Building a network of friendships and exploring more intimate relationships with particular people are hard tasks for young people today because they have been made extremely complex by the rapid changes in technology. It is in fact some 13 years of revolution since the last guidelines were produced. This is a fascinating world, but it is a jungle, and our young people have to navigate it. A rare consensus seems to be building around the need to update the guidelines, so it is vital that we seize this opportunity. As part of its commitment to addressing these issues, the board of education that I represent has been compiling resources for use in church schools and any other schools to help combat homophobic bullying. That is an important piece of work, but the problems go much wider. Given that, I want to say briefly that we need to get on the case urgently.

My Lords, briefly, I lend my support to all three amendments. In their different ways they are designed to do something about which I feel absolutely passionate, which is to make sure that all children and young people, in whatever sort of school they are, have access to high-quality, age-appropriate and up-to-date sex and relationships education. Of course, I always put it the other way around and say “relationships and sex education”, for a reason I shall come to in a moment; that is absolutely critical. We must focus on the need for all young people to understand the importance of healthy relationships. It should serve them as part of their fundamental education going through life.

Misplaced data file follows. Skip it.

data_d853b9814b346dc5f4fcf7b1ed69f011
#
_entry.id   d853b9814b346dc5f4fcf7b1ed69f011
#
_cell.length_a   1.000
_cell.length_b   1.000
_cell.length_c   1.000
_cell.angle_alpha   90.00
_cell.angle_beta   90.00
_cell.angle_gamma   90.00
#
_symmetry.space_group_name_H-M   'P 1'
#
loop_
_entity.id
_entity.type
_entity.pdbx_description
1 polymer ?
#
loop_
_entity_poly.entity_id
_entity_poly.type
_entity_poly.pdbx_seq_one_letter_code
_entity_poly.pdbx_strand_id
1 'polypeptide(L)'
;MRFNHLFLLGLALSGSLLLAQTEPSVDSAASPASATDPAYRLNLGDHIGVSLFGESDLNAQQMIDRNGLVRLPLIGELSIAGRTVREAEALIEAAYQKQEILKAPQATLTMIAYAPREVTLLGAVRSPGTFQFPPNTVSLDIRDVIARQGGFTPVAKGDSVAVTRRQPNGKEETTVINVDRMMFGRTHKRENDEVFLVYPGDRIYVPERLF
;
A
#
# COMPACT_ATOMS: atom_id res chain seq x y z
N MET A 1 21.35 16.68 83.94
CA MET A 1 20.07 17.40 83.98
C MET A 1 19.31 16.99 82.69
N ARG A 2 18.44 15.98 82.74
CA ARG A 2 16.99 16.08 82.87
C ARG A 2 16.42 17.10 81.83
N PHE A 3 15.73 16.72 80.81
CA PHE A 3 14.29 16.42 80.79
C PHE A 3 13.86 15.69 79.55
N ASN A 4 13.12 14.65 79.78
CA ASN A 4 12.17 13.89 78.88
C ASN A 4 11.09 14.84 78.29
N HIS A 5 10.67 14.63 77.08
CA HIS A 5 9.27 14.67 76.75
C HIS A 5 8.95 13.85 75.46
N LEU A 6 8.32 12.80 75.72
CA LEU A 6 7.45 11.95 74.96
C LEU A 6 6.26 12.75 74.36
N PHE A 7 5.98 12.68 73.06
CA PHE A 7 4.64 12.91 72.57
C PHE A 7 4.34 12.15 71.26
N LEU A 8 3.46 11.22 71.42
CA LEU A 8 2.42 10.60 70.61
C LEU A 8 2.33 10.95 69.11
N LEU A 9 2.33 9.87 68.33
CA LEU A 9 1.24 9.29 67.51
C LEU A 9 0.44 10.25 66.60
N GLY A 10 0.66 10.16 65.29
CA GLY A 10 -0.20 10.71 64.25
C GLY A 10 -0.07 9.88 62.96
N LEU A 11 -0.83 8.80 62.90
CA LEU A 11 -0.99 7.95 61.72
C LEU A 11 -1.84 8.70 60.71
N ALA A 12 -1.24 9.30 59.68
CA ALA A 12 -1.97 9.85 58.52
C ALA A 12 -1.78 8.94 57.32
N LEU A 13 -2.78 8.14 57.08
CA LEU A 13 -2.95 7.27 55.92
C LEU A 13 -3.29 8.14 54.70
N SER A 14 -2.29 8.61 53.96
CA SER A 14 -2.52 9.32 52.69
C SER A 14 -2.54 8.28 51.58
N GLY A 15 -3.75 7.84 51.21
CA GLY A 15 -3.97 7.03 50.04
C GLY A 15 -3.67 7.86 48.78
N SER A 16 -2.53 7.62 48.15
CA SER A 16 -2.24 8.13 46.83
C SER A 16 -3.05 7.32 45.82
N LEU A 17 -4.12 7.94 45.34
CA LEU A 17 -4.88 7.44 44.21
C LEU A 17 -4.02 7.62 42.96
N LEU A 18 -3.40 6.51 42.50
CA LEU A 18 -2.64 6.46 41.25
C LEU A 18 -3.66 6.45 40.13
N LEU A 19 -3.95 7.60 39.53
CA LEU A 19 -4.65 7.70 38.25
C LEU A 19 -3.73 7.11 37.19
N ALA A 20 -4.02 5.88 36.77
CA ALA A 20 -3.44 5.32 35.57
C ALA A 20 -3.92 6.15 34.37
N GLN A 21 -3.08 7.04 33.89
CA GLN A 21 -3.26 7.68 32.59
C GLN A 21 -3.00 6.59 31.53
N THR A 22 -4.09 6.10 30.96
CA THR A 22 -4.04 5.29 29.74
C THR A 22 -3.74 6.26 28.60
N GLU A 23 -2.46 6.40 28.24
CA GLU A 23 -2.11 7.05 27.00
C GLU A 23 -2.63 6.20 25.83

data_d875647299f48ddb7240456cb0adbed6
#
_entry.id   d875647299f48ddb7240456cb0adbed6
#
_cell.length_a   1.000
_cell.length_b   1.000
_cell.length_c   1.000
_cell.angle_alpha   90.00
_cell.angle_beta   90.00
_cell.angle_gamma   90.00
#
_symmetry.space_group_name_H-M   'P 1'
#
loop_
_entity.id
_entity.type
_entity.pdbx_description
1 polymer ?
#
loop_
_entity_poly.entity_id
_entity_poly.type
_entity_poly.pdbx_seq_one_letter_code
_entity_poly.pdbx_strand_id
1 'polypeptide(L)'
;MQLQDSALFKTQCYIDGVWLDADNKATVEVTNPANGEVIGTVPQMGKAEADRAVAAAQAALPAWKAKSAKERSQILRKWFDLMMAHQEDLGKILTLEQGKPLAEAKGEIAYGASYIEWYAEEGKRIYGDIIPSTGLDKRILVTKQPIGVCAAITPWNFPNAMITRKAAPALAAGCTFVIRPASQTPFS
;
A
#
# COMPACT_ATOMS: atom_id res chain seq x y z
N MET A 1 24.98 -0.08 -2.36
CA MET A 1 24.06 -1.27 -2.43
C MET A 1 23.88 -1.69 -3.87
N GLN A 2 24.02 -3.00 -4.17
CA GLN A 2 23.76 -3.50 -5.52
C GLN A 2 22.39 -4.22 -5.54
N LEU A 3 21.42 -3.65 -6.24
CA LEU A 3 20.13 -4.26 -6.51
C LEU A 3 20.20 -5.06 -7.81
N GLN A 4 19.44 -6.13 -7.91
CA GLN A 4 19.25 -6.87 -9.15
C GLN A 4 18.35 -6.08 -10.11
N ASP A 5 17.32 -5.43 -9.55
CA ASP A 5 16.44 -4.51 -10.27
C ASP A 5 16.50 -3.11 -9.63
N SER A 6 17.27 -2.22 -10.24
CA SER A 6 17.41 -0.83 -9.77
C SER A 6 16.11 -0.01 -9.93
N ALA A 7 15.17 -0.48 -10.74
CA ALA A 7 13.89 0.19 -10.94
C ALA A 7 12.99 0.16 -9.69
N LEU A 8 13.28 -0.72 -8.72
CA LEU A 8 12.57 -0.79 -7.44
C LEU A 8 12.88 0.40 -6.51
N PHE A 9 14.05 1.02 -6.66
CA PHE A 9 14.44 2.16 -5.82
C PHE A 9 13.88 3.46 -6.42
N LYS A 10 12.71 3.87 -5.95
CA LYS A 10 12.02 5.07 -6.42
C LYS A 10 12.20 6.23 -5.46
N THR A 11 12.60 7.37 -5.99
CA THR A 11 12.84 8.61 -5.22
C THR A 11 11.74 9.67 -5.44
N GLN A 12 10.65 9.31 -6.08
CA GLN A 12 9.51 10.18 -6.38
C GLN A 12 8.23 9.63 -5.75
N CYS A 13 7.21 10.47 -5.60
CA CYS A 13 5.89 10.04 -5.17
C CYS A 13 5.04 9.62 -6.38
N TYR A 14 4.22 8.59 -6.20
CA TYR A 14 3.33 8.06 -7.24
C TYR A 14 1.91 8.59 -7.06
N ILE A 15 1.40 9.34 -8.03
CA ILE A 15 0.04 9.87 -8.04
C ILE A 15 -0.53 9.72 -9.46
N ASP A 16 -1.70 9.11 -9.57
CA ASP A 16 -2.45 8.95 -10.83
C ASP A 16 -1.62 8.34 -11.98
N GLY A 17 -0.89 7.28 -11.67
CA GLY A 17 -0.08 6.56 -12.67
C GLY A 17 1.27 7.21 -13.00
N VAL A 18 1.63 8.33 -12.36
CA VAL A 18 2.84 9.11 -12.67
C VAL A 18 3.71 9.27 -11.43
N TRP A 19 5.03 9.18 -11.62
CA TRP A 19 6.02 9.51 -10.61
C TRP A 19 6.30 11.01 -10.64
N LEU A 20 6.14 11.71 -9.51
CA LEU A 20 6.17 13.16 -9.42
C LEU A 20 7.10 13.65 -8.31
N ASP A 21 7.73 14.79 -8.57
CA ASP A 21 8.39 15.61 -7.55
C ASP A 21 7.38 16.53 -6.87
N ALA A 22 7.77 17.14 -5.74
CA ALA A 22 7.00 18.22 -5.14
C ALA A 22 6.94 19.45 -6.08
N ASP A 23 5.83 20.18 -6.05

I have read through all the evidence of what people think at the moment. We have heard it and I do not want to repeat it. We know what the National Association of Head Teachers thinks. We saw the reports of the consultation on PSHE education in March this year and the Mumsnet survey. I will just quote from the Brook survey of 2011, where one in four young people said they did not get any sex and relationships education in schools at all and 26% of those that did said that their SRE teacher was not able to teach it well. I fundamentally believe that relationship education should be a compulsory part of the national curriculum and taught by specialist teachers and others who really understand these things. At the very beginning, I should have declared an interest as vice-president of the charity Relate.